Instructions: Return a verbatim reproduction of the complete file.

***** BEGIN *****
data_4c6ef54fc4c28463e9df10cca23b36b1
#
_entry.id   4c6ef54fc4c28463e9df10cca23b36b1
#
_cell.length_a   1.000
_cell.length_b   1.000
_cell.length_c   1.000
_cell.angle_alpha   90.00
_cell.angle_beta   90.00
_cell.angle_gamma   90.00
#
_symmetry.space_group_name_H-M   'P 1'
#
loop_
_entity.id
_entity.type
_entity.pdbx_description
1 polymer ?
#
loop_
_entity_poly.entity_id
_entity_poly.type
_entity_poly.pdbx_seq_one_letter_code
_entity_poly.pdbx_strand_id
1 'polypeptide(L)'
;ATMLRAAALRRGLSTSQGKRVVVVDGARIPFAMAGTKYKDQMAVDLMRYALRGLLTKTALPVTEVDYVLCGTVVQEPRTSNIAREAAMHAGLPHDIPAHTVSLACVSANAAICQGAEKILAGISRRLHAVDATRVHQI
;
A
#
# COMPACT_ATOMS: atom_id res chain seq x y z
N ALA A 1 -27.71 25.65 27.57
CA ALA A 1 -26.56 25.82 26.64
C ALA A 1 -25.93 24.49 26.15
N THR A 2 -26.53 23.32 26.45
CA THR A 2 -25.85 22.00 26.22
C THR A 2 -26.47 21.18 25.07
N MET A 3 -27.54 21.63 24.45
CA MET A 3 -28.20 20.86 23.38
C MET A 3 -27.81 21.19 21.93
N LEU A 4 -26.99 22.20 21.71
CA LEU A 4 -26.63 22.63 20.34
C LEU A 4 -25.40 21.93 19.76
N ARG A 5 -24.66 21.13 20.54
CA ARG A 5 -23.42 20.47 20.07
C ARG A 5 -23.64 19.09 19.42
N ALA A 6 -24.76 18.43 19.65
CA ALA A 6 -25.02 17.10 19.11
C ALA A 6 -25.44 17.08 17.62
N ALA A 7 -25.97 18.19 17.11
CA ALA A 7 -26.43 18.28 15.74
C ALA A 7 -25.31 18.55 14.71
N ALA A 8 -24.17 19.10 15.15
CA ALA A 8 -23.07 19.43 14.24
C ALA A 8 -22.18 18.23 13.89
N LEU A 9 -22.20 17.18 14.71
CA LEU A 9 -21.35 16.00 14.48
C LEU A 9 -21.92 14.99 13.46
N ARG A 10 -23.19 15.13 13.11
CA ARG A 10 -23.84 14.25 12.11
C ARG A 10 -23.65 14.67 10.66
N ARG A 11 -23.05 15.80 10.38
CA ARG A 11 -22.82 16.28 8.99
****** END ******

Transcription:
data_4c6ef54fc4c28463e9df10cca23b36b1
#
_entry.id   4c6ef54fc4c28463e9df10cca23b36b1
#
_cell.length_a   1.000
_cell.length_b   1.000
_cell.length_c   1.000
_cell.angle_alpha   90.00
_cell.angle_beta   90.00
_cell.angle_gamma   90.00
#
_symmetry.space_group_name_H-M   'P 1'
#
loop_
_entity.id
_entity.type
_entity.pdbx_description
1 polymer ?
#
loop_
_entity_poly.entity_id
_entity_poly.type
_entity_poly.pdbx_seq_one_letter_code
_entity_poly.pdbx_strand_id
1 'polypeptide(L)'
;ATMLRAAALRRGLSTSQGKRVVVVDGARIPFAMAGTKYKDQMAVDLMRYALRGLLTKTALPVTEVDYVLCGTVVQEPRTSNIAREAAMHAGLPHDIPAHTVSLACVSANAAICQGAEKILAGISRRLHAVDATRVHQI
;
A
#
# COMPACT_ATOMS: atom_id res chain seq x y z
N ALA A 1 -27.71 25.65 27.57
CA ALA A 1 -26.56 25.82 26.64
C ALA A 1 -25.93 24.49 26.15
N THR A 2 -26.53 23.32 26.45
CA THR A 2 -25.85 22.00 26.22
C THR A 2 -26.47 21.18 25.07
N MET A 3 -27.54 21.63 24.45
CA MET A 3 -28.20 20.86 23.38
C MET A 3 -27.81 21.19 21.93
N LEU A 4 -26.99 22.20 21.71
CA LEU A 4 -26.63 22.63 20.34
C LEU A 4 -25.40 21.93 19.76
N ARG A 5 -24.66 21.13 20.54
CA ARG A 5 -23.42 20.47 20.07
C ARG A 5 -23.64 19.09 19.42
N ALA A 6 -24.76 18.43 19.65
CA ALA A 6 -25.02 17.10 19.11
C ALA A 6 -25.44 17.08 17.62
N ALA A 7 -25.97 18.19 17.11
CA ALA A 7 -26.43 18.28 15.74
C ALA A 7 -25.31 18.55 14.71
N ALA A 8 -24.17 19.10 15.15
CA ALA A 8 -23.07 19.43 14.24
C ALA A 8 -22.18 18.23 13.89
N LEU A 9 -22.20 17.18 14.71
CA LEU A 9 -21.35 16.00 14.48
C LEU A 9 -21.92 14.99 13.46
N ARG A 10 -23.19 15.13 13.11
CA ARG A 10 -23.84 14.25 12.11
C ARG A 10 -23.65 14.67 10.66
N ARG A 11 -23.05 15.80 10.38
CA ARG A 11 -22.82 16.28 8.99